9 Simple Ways to Make Every Monday More Productive

Most people don’t even realize when they’re being unproductive.

In fact, most people go to bed on Sunday night making all these grand plans of how they’re going to make their Monday the most productive Monday of all time only to immediately side-step into the wrong activity and find themselves down the rabbit hole of wasted time.

If you’re ever feeling unproductive, it’s most likely because you’ve accidentally made the wrong decision.

You’ve said yes to the wrong meeting.

You’ve opened an email that could have waited until later.

These are everyday accidents, and yet they end up costing you more time than you might realize.

Your Mondays could be so much more productive — if you could only steer clear of these 9 mistakes.

1. Unproductive people “accidentally” sleep in.

“I didn’t mean to stay in bed. My alarm went off and I just …”

How you choose to embrace the day immediately sets the tone for how productive you’re going to be for the hours to follow. If you wake up on the first alarm, you’re off to the races. It’s a subconscious “win” and immediately you feel a sense of accomplishment — inspiration, even.

Unproductive people are the ones who hit the snooze (once, twice, 12 times), leap out of bed late, chug down a thermos of iced coffee, and barrel into the office seven minutes after 9.

2. Unproductive people “accidentally” check their email, first.

Checking your email is a reactive habit. Message comes in, you open it to respond.

You’re reacting.

Productive people, on the other hand, know that email checking is a reactive process and they save their reactive tasks for after they’ve already spent their morning doing something proactive — like making progress on a difficult project, for example.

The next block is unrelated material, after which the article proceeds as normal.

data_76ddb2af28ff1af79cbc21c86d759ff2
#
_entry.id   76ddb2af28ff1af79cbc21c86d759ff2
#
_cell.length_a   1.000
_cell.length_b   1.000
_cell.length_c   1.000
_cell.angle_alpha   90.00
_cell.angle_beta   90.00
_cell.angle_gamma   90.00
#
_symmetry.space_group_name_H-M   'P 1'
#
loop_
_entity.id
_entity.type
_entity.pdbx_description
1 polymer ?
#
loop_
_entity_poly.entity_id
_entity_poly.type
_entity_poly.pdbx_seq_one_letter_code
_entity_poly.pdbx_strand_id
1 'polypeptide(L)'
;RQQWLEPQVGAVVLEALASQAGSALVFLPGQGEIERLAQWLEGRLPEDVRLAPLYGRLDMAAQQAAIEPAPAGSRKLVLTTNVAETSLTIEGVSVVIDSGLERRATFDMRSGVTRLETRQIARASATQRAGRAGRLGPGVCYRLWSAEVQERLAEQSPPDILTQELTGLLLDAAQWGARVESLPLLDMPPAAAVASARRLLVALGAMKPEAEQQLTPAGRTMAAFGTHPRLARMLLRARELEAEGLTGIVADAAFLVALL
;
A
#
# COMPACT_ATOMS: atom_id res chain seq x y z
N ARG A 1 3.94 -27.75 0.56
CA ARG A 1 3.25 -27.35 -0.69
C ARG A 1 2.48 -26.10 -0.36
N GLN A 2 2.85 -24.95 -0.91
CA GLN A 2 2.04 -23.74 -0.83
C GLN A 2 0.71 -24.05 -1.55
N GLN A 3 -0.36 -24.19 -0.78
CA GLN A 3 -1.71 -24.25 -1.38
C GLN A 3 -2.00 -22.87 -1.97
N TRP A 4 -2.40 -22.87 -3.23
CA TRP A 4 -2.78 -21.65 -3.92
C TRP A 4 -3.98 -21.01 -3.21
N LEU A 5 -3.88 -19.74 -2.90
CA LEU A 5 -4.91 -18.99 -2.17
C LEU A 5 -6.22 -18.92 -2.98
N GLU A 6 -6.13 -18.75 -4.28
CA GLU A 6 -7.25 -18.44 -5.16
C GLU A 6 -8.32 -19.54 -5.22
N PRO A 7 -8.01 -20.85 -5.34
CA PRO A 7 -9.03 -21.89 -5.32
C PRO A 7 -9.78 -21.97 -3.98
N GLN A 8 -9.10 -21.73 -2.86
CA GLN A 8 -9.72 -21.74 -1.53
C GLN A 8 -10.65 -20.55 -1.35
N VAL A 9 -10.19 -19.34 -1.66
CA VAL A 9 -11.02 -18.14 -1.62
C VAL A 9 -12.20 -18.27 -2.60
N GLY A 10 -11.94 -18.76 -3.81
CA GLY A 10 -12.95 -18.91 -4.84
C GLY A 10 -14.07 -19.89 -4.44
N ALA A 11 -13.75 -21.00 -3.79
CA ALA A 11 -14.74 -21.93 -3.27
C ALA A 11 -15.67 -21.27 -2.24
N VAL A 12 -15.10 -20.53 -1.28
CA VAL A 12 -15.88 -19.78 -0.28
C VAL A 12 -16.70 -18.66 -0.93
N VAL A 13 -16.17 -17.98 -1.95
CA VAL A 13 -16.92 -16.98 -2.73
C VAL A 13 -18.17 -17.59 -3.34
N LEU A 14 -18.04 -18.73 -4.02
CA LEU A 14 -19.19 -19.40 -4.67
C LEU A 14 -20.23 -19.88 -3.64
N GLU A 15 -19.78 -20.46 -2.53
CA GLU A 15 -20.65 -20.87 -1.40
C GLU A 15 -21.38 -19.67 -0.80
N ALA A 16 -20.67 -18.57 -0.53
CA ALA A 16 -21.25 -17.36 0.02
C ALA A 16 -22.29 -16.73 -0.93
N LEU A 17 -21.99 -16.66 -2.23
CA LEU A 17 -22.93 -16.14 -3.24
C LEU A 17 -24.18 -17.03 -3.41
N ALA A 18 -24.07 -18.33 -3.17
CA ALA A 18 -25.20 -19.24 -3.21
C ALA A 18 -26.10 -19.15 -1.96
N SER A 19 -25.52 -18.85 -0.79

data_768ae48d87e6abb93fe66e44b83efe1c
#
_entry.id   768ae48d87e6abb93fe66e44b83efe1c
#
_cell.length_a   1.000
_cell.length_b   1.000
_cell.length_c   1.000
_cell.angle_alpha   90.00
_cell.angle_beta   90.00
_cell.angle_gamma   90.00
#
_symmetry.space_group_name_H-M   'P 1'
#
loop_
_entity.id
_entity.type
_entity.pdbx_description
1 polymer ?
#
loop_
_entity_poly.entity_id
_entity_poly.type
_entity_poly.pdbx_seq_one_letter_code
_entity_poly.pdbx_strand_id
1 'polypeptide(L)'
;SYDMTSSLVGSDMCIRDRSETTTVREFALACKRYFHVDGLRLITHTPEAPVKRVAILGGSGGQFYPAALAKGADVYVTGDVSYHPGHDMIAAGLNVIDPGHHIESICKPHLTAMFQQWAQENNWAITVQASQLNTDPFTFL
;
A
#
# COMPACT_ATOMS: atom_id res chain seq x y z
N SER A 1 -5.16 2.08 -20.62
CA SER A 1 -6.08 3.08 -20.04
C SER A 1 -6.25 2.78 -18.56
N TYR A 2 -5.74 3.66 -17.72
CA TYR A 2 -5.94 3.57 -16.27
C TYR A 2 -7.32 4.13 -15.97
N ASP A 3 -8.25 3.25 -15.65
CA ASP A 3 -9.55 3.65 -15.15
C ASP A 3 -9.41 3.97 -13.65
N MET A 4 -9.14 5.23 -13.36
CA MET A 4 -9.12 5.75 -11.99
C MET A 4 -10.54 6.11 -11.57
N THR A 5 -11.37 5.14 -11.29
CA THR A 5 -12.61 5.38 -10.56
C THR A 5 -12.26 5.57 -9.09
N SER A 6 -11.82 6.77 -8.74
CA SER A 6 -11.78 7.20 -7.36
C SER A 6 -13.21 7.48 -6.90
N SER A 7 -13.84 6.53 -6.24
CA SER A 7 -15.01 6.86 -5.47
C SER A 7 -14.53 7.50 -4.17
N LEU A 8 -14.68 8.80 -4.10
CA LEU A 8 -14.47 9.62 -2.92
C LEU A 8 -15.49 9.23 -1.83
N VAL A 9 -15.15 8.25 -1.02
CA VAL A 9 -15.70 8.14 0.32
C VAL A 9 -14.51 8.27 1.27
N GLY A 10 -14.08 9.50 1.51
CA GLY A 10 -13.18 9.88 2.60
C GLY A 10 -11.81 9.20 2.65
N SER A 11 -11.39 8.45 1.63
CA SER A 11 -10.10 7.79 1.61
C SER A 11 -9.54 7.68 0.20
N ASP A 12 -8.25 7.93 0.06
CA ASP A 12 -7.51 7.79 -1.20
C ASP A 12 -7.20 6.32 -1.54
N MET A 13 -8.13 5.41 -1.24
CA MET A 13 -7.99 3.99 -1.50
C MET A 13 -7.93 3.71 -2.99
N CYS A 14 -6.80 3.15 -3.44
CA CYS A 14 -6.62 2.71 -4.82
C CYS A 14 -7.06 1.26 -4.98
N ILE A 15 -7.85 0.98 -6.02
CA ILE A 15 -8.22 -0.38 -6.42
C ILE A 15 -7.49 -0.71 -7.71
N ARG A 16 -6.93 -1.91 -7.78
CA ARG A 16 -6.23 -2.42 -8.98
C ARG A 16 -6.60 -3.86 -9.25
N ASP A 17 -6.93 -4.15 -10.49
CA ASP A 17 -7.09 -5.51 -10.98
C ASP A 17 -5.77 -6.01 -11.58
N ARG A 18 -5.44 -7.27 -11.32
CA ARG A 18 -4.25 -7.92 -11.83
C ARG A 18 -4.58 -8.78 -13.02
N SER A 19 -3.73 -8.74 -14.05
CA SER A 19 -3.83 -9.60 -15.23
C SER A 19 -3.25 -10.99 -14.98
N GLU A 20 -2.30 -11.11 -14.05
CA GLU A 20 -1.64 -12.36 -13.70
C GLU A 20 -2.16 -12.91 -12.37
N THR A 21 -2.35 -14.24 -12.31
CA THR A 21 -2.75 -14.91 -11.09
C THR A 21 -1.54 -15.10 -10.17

The first few hours of the day is when you are most likely to be clear headed. If you spend those hours responding to people’s coffee requests, you’re going to get a poor return on your time investment.

3. Unproductive people “accidentally” attend meetings they don’t need to attend.

If you’ve ever worked at any sort of office, you’ve probably seen this happen on a daily basis.

Someone walks in and says, “Nine a.m. brainstorm, let’s meet in the conference room.” A brainstorm sounds like so much more fun than whatever it is you’re doing. Someone walks past you and says, “Want to join?” You know that’s a poor use of your time, but you say yes anyway.

That’s a mistake.

Productive people are very aware of where and how they spend their time — even if it means declining a more fun option for the sake of getting done what needs to get done.

4. Unproductive people “accidentally” avoid their hardest tasks.

Making to-do lists is easy. Responding to emails is easy. Taking calls (no matter how unnecessary) is easy.

What’s difficult is thinking through how you’re going to solve a specific problem you’re currently facing.

What’s difficult is creating that custom proposal for that one client whose industry you know nothing about.

Unproductive people find every reason in the world to prioritize making another to-do list over digging into their hardest tasks.

Productive people do the opposite.

5. Unproductive people “accidentally” drag conversations on for longer than they need to.

I’m not saying you need to walk around snapping in people’s faces saying “talk faster.”

But there is something to be said for having a comprehensive conversation in a reasonable amount of time.

Some people don’t mean to make this mistake. Others have made it their art to drag conversations on right up to the point where, oh, would you look at that, it’s time to go.

Don’t be one of those people.

6. Unproductive people “accidentally” choose what is easy over what is difficult.

Scrolling through social media is pretty much the perfect example.

No matter how much people know their time (and head space) is better spent reading something interesting, or even just taking a moment to look out the window and relax for a moment, unproductive people still fall continuously into the bad habit of opening Facebook or Instagram and scrolling — even when they’ve already seen all the content there.

 

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This article was written by Nicolas Cole who is the Founder of Digital Press, a writing agency for serial entrepreneurs, CEOs, and business owners. He has been published in: TIME, CNBC, Fortune, Inc Magazine, Business Insider, Forbes, Entrepreneur, Chicago Tribune, and dozens more.

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